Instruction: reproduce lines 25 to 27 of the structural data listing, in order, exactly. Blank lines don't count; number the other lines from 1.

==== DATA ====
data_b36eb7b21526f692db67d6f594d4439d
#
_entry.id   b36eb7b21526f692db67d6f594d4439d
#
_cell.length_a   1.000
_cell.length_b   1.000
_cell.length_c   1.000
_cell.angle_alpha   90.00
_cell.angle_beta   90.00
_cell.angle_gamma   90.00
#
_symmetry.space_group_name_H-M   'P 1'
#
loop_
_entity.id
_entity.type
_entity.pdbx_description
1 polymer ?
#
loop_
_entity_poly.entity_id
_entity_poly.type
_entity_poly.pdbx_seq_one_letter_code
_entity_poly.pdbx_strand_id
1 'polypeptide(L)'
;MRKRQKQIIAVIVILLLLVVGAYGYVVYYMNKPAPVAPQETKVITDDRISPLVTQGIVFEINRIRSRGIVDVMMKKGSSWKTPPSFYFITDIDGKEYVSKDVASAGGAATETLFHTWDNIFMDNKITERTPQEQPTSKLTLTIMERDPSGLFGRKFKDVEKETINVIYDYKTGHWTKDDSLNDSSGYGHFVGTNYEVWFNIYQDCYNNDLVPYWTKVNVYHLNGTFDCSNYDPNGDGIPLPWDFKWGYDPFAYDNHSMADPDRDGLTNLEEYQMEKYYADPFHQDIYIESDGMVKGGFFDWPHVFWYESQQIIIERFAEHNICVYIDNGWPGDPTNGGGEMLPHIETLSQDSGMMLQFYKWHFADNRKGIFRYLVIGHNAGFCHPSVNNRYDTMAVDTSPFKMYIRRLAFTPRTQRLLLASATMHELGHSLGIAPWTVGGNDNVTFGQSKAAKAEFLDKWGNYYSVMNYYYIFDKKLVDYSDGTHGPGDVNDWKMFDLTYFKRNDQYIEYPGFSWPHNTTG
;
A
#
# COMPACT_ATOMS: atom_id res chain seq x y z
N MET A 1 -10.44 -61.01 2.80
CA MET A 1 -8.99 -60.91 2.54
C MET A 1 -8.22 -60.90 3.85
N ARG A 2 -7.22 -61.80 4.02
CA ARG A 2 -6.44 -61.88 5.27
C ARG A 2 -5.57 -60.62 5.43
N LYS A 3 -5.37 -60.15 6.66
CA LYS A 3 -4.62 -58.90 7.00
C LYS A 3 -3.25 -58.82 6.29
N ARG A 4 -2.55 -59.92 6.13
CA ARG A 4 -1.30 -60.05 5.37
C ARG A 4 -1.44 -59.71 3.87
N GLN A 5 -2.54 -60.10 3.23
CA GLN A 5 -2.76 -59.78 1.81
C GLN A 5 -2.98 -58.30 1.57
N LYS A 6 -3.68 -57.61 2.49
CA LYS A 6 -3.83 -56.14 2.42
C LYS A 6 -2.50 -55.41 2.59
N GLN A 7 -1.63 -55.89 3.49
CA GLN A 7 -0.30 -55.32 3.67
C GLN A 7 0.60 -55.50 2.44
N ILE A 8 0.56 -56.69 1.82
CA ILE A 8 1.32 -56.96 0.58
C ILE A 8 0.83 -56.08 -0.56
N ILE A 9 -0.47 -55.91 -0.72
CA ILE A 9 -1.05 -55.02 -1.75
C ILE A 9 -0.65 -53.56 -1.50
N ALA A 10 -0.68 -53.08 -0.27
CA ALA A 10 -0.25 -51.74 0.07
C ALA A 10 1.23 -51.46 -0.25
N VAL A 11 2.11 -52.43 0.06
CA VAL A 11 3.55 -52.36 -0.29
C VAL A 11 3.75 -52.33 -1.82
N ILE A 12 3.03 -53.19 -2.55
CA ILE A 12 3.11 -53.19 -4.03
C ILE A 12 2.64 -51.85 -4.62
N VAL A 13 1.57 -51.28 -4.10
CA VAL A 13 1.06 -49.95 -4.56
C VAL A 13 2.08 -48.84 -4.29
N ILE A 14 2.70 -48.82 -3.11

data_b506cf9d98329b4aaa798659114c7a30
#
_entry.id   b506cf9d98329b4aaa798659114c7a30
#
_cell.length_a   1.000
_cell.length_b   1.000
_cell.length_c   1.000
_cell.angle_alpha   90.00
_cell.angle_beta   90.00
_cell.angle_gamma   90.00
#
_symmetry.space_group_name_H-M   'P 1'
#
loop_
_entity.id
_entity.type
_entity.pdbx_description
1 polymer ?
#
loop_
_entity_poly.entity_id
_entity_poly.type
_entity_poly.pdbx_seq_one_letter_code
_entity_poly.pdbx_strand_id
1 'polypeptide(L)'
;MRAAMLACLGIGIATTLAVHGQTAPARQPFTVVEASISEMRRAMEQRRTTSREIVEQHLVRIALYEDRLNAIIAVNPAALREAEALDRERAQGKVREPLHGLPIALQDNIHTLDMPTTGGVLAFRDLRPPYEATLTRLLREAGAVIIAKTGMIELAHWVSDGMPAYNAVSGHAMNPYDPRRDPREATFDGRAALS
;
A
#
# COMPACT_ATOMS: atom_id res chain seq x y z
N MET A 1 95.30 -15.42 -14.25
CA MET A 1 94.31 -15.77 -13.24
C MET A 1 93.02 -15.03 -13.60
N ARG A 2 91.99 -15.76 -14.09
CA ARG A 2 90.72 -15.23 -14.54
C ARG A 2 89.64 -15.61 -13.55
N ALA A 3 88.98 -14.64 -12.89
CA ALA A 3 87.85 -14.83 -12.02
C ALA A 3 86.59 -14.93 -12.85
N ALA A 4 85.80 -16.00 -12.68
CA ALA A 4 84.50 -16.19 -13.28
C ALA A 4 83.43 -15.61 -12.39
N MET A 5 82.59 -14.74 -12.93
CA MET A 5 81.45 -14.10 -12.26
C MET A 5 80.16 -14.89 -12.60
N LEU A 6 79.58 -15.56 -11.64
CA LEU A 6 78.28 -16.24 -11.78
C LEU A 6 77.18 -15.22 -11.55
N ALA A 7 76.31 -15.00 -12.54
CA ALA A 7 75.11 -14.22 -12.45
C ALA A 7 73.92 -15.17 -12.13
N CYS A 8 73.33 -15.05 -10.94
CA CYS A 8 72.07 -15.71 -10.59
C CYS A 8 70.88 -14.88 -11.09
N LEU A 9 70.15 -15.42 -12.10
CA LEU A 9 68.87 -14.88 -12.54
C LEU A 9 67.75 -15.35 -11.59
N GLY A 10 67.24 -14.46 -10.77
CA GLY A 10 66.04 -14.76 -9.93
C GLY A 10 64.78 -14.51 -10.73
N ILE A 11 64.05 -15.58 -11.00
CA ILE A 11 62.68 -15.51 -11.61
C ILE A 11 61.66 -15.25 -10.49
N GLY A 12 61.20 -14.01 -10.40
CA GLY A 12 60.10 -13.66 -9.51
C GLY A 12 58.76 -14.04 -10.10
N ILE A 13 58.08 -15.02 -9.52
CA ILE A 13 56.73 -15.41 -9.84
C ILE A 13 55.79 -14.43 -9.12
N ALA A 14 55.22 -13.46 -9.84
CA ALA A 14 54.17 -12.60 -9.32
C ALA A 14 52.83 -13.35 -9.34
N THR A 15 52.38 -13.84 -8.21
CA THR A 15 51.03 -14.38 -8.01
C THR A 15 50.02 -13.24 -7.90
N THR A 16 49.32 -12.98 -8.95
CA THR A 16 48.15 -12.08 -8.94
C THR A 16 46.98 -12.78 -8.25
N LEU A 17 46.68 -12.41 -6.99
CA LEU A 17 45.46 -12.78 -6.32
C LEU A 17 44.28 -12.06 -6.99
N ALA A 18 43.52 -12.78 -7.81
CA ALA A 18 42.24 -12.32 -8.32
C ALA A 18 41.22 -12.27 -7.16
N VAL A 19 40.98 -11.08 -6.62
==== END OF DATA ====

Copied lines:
1 'polypeptide(L)'
;MRKRQKQIIAVIVILLLLVVGAYGYVVYYMNKPAPVAPQETKVITDDRISPLVTQGIVFEINRIRSRGIVDVMMKKGSSWKTPPSFYFITDIDGKEYVSKDVASAGGAATETLFHTWDNIFMDNKITERTPQEQPTSKLTLTIMERDPSGLFGRKFKDVEKETINVIYDYKTGHWTKDDSLNDSSGYGHFVGTNYEVWFNIYQDCYNNDLVPYWTKVNVYHLNGTFDCSNYDPNGDGIPLPWDFKWGYDPFAYDNHSMADPDRDGLTNLEEYQMEKYYADPFHQDIYIESDGMVKGGFFDWPHVFWYESQQIIIERFAEHNICVYIDNGWPGDPTNGGGEMLPHIETLSQDSGMMLQFYKWHFADNRKGIFRYLVIGHNAGFCHPSVNNRYDTMAVDTSPFKMYIRRLAFTPRTQRLLLASATMHELGHSLGIAPWTVGGNDNVTFGQSKAAKAEFLDKWGNYYSVMNYYYIFDKKLVDYSDGTHGPGDVNDWKMFDLTYFKRNDQYIEYPGFSWPHNTTG
;